By Ted Baehr
Jesus Christ came to set the captives free. He is the chief cornerstone of our freedom.
Because each one of us has fallen short in many different ways that require judgment from God for the things we’ve done – lying, cheating, coveting, stealing, and so forth. And, as we know, deep in our hearts, the penalty is greater than we want to pay.
The good news is that Jesus himself paid the penalty that each and every one of us owes to God.
He is similar in one way to the “get out of jail free” card in Monopoly. If you have played Monopoly, you know you have to accept the card and use it to get out of jail free.
2 Kings 2 talks about Elisha seeking the spiritual anointing from Elijah with tenacity. True freedom requires the “Get Out of Jail Free card” and the power of the Holy Spirit’s anointing to lead us into the Promise Land.
Every time Elijah, the elder prophet, told Elisha to stay put, Elisha said, “No, I’m coming with you.” When Elijah rolled up his cloak to strike the water, God parted it, just as He had for Moses. Fifty prophets witnessed Elijah and Elisha crossing over.
In ancient times, the ability to travel between any armed communities was considered true freedom because every city-state restricted travel.
Elisha wanted a double portion of Elijah’s Holy Spirit power.
This seems greedy until we realize that, in the Bible, inheritance laws provided that the first-born son inherited a double portion in order to save the property from division into such small parcels that they could not be farmed or grazed. If the eldest didn’t want it, it went to the next son, and so forth.
Elijah tells Elisha he can’t give him a double portion of the Holy Spirit. This is God at work. Only God can do this.
Elijah tells Elisha that God will do it “if you see me being taken up to heaven.” Elisha sees Elijah being taken up and is deeply humbled. Thus, the message is that we must look to God.
Elisha took Elijah’s cloak, rolled it up, and struck the water. God divided the waters as he did for Moses and Elijah, authenticating Elisha and empowering him.
Psalm 16 is the psalm Peter quoted in his great sermon on Pentecost where three thousand came to faith in Jesus Christ.
It is all about freedom, too. The first part is a calling to trust in God for freedom.
What kind of freedom? There are seven freedoms mentioned. The first six are:
- God gives us every good thing, so it’s freedom from envy.
- God provides our inheritance, so it is freedom from insecurity.
- God protects our bodies, so it is freedom from fear of disease.
- God gives us eternal life with him, so it is freedom from fear of the future
- God gives us safety, so it is freedom from worry.
- God gives us pleasures evermore, so it is freedom from want.
Since He has blessed us, we are called to bless others.
Also, we must reject the false gods, who, like mirages in the desert, offer false promises that they cannot deliver.
On the other hand, God always delivers. This Psalm says our portion has been measured out for us. The Psalmist says God is giving us the cup of blessing, which is the cup of salvation, and the also communion cup. He wants to give us the Promised Land, and He will show us the way if we keep our eyes on him.
All we have to do is to be faithful like Elisha and persist.
The final, seventh freedom in this Psalm that Peter emphasized in his great sermon at Pentecost is the freedom over Death’s power. The Psalmist says God is the hope for our body. Because Jesus was raised, we are not bound in our graves. He ends death’s power.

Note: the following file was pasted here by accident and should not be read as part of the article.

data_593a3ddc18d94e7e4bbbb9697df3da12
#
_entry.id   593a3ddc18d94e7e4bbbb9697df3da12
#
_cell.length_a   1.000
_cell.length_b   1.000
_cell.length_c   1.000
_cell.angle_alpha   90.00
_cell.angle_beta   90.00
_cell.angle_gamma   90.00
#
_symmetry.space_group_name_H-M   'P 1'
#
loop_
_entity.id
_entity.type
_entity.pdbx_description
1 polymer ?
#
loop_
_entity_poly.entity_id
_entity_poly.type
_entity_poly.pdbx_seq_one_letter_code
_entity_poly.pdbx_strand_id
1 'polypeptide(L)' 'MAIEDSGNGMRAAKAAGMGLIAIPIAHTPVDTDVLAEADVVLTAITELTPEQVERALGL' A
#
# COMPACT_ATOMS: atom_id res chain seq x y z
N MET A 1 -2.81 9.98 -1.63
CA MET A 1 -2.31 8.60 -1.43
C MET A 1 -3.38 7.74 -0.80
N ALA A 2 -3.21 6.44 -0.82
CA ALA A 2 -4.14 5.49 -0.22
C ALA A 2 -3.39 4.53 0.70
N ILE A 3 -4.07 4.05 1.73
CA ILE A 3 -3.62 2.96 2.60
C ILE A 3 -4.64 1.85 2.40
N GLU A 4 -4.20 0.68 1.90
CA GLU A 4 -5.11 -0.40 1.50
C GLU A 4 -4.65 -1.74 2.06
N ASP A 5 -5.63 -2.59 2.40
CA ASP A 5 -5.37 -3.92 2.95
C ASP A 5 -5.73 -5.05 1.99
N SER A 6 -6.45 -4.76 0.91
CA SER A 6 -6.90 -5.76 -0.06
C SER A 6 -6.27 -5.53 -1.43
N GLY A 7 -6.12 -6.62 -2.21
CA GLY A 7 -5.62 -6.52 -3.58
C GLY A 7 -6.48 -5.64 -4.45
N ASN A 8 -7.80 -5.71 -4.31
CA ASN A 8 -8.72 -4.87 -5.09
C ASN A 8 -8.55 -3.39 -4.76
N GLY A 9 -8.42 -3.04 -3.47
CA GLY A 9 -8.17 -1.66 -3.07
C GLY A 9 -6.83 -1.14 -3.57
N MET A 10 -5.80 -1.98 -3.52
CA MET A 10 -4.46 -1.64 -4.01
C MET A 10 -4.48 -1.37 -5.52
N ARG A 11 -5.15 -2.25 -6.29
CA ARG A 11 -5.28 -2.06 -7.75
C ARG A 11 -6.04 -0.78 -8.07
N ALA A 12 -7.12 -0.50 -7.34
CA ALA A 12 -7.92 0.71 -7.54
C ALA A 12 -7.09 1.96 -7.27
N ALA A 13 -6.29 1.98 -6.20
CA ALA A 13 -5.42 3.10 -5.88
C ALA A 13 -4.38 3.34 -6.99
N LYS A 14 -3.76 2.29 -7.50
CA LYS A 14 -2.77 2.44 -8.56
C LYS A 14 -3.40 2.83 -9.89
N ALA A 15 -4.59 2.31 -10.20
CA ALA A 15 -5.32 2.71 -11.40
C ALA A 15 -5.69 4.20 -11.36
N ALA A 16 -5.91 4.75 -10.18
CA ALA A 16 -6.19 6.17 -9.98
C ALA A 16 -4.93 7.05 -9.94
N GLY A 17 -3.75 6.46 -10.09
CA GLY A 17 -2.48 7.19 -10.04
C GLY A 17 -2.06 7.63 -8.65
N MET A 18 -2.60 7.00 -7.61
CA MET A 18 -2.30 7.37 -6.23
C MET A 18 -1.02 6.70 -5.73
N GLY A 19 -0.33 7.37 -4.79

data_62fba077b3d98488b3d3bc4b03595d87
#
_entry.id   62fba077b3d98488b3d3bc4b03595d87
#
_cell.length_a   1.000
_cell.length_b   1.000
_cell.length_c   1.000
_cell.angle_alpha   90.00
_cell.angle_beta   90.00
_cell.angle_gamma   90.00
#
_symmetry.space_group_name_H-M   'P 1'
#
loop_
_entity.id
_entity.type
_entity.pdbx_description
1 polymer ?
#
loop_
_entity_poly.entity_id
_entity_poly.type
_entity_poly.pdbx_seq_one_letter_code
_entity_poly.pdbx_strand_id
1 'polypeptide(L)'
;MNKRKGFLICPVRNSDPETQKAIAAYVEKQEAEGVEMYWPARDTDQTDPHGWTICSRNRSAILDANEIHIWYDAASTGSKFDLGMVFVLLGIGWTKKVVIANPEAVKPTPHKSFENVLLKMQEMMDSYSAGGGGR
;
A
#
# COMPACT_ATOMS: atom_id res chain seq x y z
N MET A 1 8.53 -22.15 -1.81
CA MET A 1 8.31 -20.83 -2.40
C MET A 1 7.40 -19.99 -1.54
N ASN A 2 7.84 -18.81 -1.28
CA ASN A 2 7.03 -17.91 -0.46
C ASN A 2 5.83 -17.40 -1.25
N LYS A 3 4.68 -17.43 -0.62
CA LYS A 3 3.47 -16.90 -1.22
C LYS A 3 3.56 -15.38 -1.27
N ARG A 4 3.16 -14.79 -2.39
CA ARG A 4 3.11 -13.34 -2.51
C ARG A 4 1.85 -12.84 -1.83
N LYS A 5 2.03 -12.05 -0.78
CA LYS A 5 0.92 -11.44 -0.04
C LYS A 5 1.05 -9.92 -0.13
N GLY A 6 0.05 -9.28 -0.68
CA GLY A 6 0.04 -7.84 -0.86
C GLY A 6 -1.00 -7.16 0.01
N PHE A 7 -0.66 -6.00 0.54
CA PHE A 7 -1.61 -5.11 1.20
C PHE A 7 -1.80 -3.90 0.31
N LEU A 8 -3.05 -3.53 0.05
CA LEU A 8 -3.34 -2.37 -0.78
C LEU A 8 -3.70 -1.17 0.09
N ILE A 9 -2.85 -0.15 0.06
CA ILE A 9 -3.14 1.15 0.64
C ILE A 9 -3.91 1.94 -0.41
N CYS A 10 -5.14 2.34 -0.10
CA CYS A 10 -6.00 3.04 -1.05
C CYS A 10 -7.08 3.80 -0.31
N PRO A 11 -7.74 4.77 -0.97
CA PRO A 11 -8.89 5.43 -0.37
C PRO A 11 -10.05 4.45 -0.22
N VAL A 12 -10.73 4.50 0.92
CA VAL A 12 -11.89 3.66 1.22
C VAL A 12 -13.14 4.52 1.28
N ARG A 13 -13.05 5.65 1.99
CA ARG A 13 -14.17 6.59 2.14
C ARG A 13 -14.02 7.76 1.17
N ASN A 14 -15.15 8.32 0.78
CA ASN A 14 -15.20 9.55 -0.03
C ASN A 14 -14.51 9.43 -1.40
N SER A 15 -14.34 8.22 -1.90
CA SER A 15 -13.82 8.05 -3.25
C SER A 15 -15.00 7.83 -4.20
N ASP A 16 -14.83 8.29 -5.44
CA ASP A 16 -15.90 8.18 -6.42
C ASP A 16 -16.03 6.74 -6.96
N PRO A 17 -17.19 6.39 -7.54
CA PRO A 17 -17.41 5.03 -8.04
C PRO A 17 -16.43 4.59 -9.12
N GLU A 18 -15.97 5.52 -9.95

Thus, all who are his heirs, everyone who calls on him, can pursue the path of life, experience the fullness of joy, and find pleasures evermore.
Galatians 5 makes the good news that Jesus Christ came to give us freedom very clear: “For freedom, Christ has set us free.”
It is a Spirit filled life where we can live in liberty, not license. It is the freedom from physical denial that trapped the ancient Greek philosophers. It is the freedom from the law that kept the ancient Jews in bondage. It is freedom from sin that keeps most people in bondage.
It is the freedom to have a transformed life. With freedom in Jesus Christ, we are free to love others.
We know this is a great battle, but if we keep our eyes on the Holy Spirit – if we are like Elisha and persist – we will be victorious over jealousy, strife impurity, anger quarrels, and envy.
Only then will we get the fruit of the Spirit, which is the opposite of bondage: Love, joy peace, patience, kindness, goodness, faithfulness, gentleness, and self-control. Against the fruit of the Holy Spirit, there is no law. So guided by the Holy Spirit, we are guided into a world of freedom.
Luke 9 explains the crowning glory of freedom.
Freedom is an adventure to a crown through the Cross. Jesus was determined to set us free, so He was determined to go to the Cross in Jerusalem.
The Samaritans rejected Jesus when He passed through their village, because they didn’t accept the Temple sacrifices. Jesus’ disciples threatened to call down lightning on the Samaritans, but Jesus stopped them. Jesus let His disciples know that He came to save lives, not destroy them. He came to set men free.
He calls us to follow him, but we must be intentional. Just like you can’t drive down the freeway if you keep looking back, you have to keep looking ahead at the Holy Spirit to follow Him.
Call upon Jesus Christ and ask for a double portion. Call upon Jesus Christ and ask for the fruit and the gifts of the Holy Spirit.
Then, as you go forth in life, do so in thanksgiving.
The Greek word for thanksgiving is Eucharist.
Break the word down further and you get “charis,” which means gift. So, accept His gift of Grace and be free indeed.
At the heart of “charis” is “char,” which means joy. So, give thanks for His gift of true eternal freedom and experience the joy of the Lord.
In the name of Jesus Christ, Be Set Free, Indeed!